Overall FX outflow through the I&E FX Window for the month of November decreased by 41% to reach $1.4 billion when compared to the previous month of October when $2.3 billion was recorded. FX outflows through FPIs dropped by 65% to print at $236.9 million, other foreign sources dropped by 48.8% when compared to the previous month, to print at $42 million; while outflow through other local sources equally declined by 30.1%, reaching $1.1 billion in the month under review.
Accordingly, I&E FX Netflow for the month of November 2021 stood at $164 million, a significant increase when compared to the previous month of October when a negative netflow of $3.6 million was recorded. The FX netflow posted in the month of October stands as the first negative netflow since the Month of June 2021.
Fixed Income Market
Activity in the fixed income market sustained its relatively mixed sentiment in November 2021 as market participant moved from the mid to long end of the curve, to shorter dated instruments given the unclear market direction. Monthly yields for the benchmark securities monitored declined on the short end of the curve while mid to long end maturities inched up on a month-on-month basis. Average yields on the sovereign bonds with 3-year declined by 85 bps, whilst 5-year, 10-year and 20-year maturities rose by 66 bps, 3 bps, and 2 bps, respectively.
At the Bond auction held on 17th September 2021, the DMO offered ₦150.00 billion worth of FGN FEB 2026, FGN MAR 2037 and FGN MAR 2050, with stop rates printing at 11.65%, 12.95% and 13.30%, respectively. The subscription stood at N267.15 billion, while ₦225.25 billion was allotted. The auction had a bid to offer ratio of 1.78x.
With inflation sticking to its course of moderation in October 2021, alongside a fourth consecutive quarter of positive real GDP growth in the third quarter of the year, the MPC found some comfort in existing policy decisions; hence, allowing them the leeway to retain their policy stance and adopt a wait-and-see approach to allow for a clearer view of global developments. Accordingly, at the end of the 23rd November MPC meeting, all policy levers were maintained, following a unanimous vote by all members of the committee.
We witnessed a further weakness in the Eurobond space in the Month of November as the intensifying inflationary concerns coupled with tapering continues to drive a bearish bias in the Eurobond market. Average yield on the selected benchmarks monitored rose by 90 bps month on month in November 2021. Inflation accelerated at its fastest pace since 1982 in November, putting pressure on the economic recovery and raising the stake for the Federal Reserve. The consumer price index, which measures the cost of a wide-ranging basket of goods and services, rose 0.8% for the month, good for a 6.8% pace on a year over year basis and the fastest rate since June 1982.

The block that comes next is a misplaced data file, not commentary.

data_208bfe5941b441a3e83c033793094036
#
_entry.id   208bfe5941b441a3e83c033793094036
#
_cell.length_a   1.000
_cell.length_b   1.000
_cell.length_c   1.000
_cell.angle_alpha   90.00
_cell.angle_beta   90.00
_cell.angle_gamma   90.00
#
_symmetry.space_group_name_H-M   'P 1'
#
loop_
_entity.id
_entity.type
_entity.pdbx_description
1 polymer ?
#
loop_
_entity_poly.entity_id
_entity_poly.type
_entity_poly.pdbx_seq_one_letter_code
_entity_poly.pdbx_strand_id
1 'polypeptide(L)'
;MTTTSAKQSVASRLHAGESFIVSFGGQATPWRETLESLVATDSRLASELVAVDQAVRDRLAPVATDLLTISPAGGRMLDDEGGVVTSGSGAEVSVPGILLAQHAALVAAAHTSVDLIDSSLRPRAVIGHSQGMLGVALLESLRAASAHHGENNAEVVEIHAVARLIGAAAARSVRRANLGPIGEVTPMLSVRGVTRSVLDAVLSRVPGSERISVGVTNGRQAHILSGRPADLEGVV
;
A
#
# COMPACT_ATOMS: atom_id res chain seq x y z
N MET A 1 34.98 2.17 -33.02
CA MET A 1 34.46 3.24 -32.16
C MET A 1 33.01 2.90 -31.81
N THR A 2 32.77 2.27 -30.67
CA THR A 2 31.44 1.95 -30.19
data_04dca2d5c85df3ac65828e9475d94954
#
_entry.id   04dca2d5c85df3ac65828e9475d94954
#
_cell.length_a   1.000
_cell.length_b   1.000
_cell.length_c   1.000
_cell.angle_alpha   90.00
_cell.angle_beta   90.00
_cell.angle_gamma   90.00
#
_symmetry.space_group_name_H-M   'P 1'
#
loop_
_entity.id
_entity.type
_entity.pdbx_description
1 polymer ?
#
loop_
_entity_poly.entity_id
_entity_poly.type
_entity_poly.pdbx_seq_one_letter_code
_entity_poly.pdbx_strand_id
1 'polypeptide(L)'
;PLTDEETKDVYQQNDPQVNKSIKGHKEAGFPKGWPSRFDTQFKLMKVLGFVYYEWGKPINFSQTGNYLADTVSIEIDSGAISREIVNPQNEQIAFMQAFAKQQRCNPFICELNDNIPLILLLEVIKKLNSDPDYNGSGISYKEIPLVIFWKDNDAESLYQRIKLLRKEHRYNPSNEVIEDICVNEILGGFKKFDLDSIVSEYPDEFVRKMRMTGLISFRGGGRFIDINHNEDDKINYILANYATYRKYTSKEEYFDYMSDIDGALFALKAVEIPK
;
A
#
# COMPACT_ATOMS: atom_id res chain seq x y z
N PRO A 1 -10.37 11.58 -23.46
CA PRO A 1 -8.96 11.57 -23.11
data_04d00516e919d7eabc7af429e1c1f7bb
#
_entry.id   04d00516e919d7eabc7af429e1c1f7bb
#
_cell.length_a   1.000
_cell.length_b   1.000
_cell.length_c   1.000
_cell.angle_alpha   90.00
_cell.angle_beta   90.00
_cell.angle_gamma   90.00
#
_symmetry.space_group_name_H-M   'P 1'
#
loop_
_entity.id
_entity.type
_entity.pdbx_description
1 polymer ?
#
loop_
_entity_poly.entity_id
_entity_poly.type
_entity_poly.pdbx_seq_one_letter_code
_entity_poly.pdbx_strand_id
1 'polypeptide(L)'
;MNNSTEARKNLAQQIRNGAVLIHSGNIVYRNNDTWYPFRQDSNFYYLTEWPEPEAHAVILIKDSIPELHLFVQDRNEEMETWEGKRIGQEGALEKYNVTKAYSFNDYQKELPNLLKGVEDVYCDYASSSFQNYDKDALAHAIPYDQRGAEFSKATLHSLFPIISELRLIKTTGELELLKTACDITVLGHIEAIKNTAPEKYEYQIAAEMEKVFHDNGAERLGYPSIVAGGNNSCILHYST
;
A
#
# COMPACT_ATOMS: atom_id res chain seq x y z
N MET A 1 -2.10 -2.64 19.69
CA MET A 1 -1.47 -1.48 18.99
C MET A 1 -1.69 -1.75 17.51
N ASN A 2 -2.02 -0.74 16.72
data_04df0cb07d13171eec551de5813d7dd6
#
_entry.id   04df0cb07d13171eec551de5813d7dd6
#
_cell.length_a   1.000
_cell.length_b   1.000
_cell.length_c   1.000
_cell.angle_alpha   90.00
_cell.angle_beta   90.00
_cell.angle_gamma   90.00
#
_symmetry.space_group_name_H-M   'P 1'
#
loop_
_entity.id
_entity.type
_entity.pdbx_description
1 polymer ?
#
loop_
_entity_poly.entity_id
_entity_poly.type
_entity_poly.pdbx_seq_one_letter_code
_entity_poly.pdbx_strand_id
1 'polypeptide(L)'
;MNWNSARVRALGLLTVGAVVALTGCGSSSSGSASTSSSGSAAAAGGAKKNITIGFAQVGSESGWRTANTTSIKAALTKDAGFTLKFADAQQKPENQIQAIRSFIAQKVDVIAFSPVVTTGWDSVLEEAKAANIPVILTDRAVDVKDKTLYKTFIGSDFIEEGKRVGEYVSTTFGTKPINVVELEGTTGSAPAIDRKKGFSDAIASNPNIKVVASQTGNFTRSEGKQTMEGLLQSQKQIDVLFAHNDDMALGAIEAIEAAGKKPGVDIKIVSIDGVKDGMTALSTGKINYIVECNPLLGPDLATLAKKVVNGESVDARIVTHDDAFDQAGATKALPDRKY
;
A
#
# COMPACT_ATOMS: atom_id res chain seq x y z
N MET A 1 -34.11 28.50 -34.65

The average monthly value of the Naira appreciated by ₦0.18 at the I&E FX Window with the average exchange rate of the currency to a unit of the Dollar dropping to ₦414.92 in November 2021 from ₦415.10 in October 2021. Total monthly turnover traded on the I&E FX Window was down by 12.3% to $3.39 billion in November
2021 from $3.86 billion in October 2021.
According to data obtained from the CBN official website, Nigeria’s foreign reserve dipped by 1.47% during the month of November to close at $41.22 billion compared to $41.83 billion recorded in the month of October. The recent decline in the nation’s external reserve can be attributed to the intervention by the apex bank in the official forex market to stabilise the Local Currency. Nigeria’s reserve level had gained massively in the month of October, receiving an additional $5.99 billion, through proceeds from the $4 billion Eurobond issued by the federal government in September and a $3.35 billion SDR allocation from the International Monetary Fund (IMF), which saw the nation’s reserves surpass the $40 billion threshold.
The profit-taking that ensued in November was highly inevitable given the local bourse’s spectacular performance in prior month. The month of October saw the exchange record a month-on-month gain of 4.52%, its best performance in nine months. In November, market sentiments were in line with the Q3’ 2021 performance of the listed firms as profit taking was prevalent for tickers whose results had already been priced in while sell pressure intensified for tickers that released subpar results. During the month, sentiments hovered between positive and negative following the announcement of some corporate disclosures. Speculators and retail